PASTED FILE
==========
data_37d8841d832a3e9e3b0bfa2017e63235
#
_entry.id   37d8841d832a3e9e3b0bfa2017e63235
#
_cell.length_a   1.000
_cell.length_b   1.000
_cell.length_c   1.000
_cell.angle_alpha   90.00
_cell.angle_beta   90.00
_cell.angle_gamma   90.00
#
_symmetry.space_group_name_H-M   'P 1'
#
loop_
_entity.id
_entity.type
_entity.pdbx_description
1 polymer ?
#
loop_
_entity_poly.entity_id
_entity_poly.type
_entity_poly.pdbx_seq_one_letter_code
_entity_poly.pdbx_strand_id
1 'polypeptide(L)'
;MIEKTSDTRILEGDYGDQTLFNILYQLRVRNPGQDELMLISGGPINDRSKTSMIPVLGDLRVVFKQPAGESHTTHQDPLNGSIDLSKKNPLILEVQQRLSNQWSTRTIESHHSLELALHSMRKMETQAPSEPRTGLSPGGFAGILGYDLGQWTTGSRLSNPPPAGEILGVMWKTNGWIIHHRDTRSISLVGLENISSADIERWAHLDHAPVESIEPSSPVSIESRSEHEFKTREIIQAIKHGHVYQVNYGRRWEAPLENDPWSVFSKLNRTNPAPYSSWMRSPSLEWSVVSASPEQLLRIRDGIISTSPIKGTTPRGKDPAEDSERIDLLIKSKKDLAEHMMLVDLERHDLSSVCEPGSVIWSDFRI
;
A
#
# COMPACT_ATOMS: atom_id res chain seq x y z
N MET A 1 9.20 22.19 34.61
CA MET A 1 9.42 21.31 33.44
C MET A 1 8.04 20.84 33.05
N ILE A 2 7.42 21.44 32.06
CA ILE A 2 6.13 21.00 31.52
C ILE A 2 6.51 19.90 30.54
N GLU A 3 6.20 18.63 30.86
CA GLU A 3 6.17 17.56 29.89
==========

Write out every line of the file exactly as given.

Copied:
data_37d8841d832a3e9e3b0bfa2017e63235
#
_entry.id   37d8841d832a3e9e3b0bfa2017e63235
#
_cell.length_a   1.000
_cell.length_b   1.000
_cell.length_c   1.000
_cell.angle_alpha   90.00
_cell.angle_beta   90.00
_cell.angle_gamma   90.00
#
_symmetry.space_group_name_H-M   'P 1'
#
loop_
_entity.id
_entity.type
_entity.pdbx_description
1 polymer ?
#
loop_
_entity_poly.entity_id
_entity_poly.type
_entity_poly.pdbx_seq_one_letter_code
_entity_poly.pdbx_strand_id
1 'polypeptide(L)'
;MIEKTSDTRILEGDYGDQTLFNILYQLRVRNPGQDELMLISGGPINDRSKTSMIPVLGDLRVVFKQPAGESHTTHQDPLNGSIDLSKKNPLILEVQQRLSNQWSTRTIESHHSLELALHSMRKMETQAPSEPRTGLSPGGFAGILGYDLGQWTTGSRLSNPPPAGEILGVMWKTNGWIIHHRDTRSISLVGLENISSADIERWAHLDHAPVESIEPSSPVSIESRSEHEFKTREIIQAIKHGHVYQVNYGRRWEAPLENDPWSVFSKLNRTNPAPYSSWMRSPSLEWSVVSASPEQLLRIRDGIISTSPIKGTTPRGKDPAEDSERIDLLIKSKKDLAEHMMLVDLERHDLSSVCEPGSVIWSDFRI
;
A
#
# COMPACT_ATOMS: atom_id res chain seq x y z
N MET A 1 9.20 22.19 34.61
CA MET A 1 9.42 21.31 33.44
C MET A 1 8.04 20.84 33.05
N ILE A 2 7.42 21.44 32.06
CA ILE A 2 6.13 21.00 31.52
C ILE A 2 6.51 19.90 30.54
N GLU A 3 6.20 18.63 30.86
CA GLU A 3 6.17 17.56 29.89